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Latest 21 May 2024

Reform UK suspends candidate who shared video shot at far-right protest

By Max Colbert
Matthew Chattle / Alamy Stock Photo

A candidate standing for Reform UK in Derbyshire has been suspended, after using an official party account to spread a video shot by a far-right activist.

Reform UK has suspended a candidate standing in Derbyshire, after Good Law Project revealed he used the party’s official account supporting his election to boost a video shot at a far-right protest.

Andy Egginton, who was standing for Reform UK in north east Derbyshire, shared a post from a former organiser of the neo-Nazi group Patriotic Alternative, described by campaigners Hope Not Hate as “the largest and most active fascist movement operating in the UK today”. 

The video, shared by the Reform UK North East Derbyshire PPC account, was made by Darren Edmundson, who calls himself the “Pembrokeshire Patriot”. This live stream was filmed at the St George’s Day protest, which took place in central London on 23 April, where the keynote speaker was the far-right activist Stephen Yaxley-Lennon – also known as Tommy Robinson. 

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Edmundson’s video featured speeches from Yaxley-Lennon, the former actor turned rightwing agitator Laurence Fox and others, and also promoted his new initiative, PTSD Camp Bath, recently exposed as a “far-right hub”, which has hosted antisemitic conspiracy theorists and “pro-white campaigners”.

A screenshot of Darren Edmundson's video shared by the 'Reform North East Derbyshire PPC Facebook' account.
The post from Reform UK North East Derbyshire PPC which shared Darren Edmundson’s video.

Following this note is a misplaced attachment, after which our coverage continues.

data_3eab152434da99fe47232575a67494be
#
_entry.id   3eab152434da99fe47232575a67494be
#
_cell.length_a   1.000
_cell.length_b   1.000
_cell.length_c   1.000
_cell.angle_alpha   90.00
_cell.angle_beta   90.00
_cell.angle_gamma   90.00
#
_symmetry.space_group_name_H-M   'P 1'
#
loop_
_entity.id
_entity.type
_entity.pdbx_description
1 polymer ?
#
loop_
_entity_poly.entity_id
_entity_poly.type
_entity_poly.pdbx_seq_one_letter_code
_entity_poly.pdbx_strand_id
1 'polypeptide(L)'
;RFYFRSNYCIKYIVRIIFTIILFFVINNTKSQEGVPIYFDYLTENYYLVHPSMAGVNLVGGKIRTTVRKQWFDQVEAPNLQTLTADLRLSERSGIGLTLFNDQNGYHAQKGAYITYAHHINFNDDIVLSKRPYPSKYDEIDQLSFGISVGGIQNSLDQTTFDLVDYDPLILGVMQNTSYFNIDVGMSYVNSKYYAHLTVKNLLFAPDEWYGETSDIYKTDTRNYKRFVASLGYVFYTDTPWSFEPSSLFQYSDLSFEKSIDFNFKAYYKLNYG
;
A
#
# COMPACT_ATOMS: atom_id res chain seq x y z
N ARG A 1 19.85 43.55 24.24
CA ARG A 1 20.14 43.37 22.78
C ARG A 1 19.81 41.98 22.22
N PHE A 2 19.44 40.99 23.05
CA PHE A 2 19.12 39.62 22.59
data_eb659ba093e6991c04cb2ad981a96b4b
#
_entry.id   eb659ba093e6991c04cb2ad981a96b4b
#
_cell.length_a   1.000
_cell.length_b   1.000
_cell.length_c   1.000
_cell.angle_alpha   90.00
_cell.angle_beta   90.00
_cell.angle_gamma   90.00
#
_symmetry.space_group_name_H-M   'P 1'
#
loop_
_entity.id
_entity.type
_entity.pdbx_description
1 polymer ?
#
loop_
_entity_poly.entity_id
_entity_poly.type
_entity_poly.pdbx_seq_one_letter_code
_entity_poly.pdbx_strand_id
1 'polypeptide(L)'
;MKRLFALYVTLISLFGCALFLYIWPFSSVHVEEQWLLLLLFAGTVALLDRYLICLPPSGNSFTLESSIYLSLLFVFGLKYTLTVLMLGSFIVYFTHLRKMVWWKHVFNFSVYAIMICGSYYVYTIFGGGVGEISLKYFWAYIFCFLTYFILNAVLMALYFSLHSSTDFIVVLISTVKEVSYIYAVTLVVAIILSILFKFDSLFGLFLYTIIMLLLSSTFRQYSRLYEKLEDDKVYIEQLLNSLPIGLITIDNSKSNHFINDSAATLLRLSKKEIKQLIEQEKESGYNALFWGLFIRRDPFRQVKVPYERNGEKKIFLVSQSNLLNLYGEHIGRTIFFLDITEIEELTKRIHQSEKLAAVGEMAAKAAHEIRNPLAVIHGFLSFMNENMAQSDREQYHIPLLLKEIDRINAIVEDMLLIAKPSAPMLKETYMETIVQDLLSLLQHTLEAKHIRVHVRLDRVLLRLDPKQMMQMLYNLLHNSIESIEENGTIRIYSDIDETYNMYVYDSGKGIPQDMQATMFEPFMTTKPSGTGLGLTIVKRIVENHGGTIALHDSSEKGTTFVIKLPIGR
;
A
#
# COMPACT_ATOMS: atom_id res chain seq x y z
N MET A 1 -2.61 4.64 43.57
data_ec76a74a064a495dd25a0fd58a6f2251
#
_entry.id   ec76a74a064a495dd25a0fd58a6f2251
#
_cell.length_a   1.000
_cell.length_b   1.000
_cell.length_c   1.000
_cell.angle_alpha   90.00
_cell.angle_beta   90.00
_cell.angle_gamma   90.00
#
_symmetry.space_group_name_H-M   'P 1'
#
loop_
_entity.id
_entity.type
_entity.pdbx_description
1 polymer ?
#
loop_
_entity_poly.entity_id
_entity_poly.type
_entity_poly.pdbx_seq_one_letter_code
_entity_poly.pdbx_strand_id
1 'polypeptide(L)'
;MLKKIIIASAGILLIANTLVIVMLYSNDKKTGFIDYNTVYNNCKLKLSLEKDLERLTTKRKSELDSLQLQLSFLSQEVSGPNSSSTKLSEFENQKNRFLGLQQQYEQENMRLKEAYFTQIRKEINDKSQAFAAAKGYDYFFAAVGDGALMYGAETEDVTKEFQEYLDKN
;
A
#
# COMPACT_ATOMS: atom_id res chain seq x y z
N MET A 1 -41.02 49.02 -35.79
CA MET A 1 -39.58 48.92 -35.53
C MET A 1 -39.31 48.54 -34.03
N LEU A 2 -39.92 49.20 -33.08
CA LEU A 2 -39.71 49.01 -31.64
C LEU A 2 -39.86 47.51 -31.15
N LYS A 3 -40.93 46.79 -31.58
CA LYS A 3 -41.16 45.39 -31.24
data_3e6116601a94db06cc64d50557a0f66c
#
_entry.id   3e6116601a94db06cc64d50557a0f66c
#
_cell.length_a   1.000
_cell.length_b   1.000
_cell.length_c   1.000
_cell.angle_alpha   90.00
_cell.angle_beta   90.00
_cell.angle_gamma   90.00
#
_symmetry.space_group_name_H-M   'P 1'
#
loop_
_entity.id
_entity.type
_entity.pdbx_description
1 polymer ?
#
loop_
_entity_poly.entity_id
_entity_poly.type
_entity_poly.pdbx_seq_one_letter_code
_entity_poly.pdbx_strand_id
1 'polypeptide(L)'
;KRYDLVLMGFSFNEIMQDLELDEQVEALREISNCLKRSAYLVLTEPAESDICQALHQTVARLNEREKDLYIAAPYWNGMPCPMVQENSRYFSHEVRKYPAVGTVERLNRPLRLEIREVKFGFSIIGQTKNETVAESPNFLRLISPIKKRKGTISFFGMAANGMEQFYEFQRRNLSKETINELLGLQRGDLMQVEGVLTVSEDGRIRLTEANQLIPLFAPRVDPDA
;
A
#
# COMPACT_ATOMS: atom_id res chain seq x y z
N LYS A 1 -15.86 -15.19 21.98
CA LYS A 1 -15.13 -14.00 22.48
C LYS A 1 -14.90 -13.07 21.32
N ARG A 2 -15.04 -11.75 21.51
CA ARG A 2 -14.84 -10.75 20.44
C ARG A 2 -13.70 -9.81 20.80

In the video, Edmundson mingles with a host of rightwing characters, at one point name-dropping Egginton’s account: “Reform UK North East Derbyshire is watching, thank you!” 

The event ultimately descended into violent clashes with police, resulting in multiple arrests on suspicion of assault, including against an emergency worker. 

Egginton’s account, which has nearly 5,000 followers, shared calls to attend the event on multiple occasions. In one post, he writes “St George’s Day March! Hopefully a good turnout? I’m going”.


A Facebook post from the Reform UK North East Derbyshire PPC account with the text: "St George's Day March. Hopefully a good turnout? I'm going" This was posted with an image of an AI-generated image of a St George's day march.
An AI-generated image of a St George’s Day march shared by the Reform UK North East Derbyshire PPC Facebook account.

When asked by Good Law Project about the event, Egginton said that he “did not attend the St George’s Day celebration”.

“The shout out was down to the fact I was viewing the event on his [Edmundson] link,” Egginton said, adding that he was “researching two-tier policing for a speech”.

The Facebook account, which has only been active since March, has also shared calls to attend other fringe events, including a post from the Enoch Powell Appreciation community page promoting an anti-ULEZ demonstration in Trafalgar Square on 27 April.

Egginton has also shared memes downplaying the climate crisis, attacking “illegals” and immigration, and promoting conspiracy theories, as well as friending several prominent leaders of the UK’s fractured fascist movement.

The account was friends with Alek Yerbury – a former Patriotic Alternative activist and open fascist who styles himself on Adolf Hitler, described by Hope Not Hate as “an extremist” who has made “violent statements” about political opponents. It was also friends with Kenny Smith, founder of the Homeland Party and formerly of Patriotic Alternative and the British National Party, as well as an account belonging to Gary Raikes.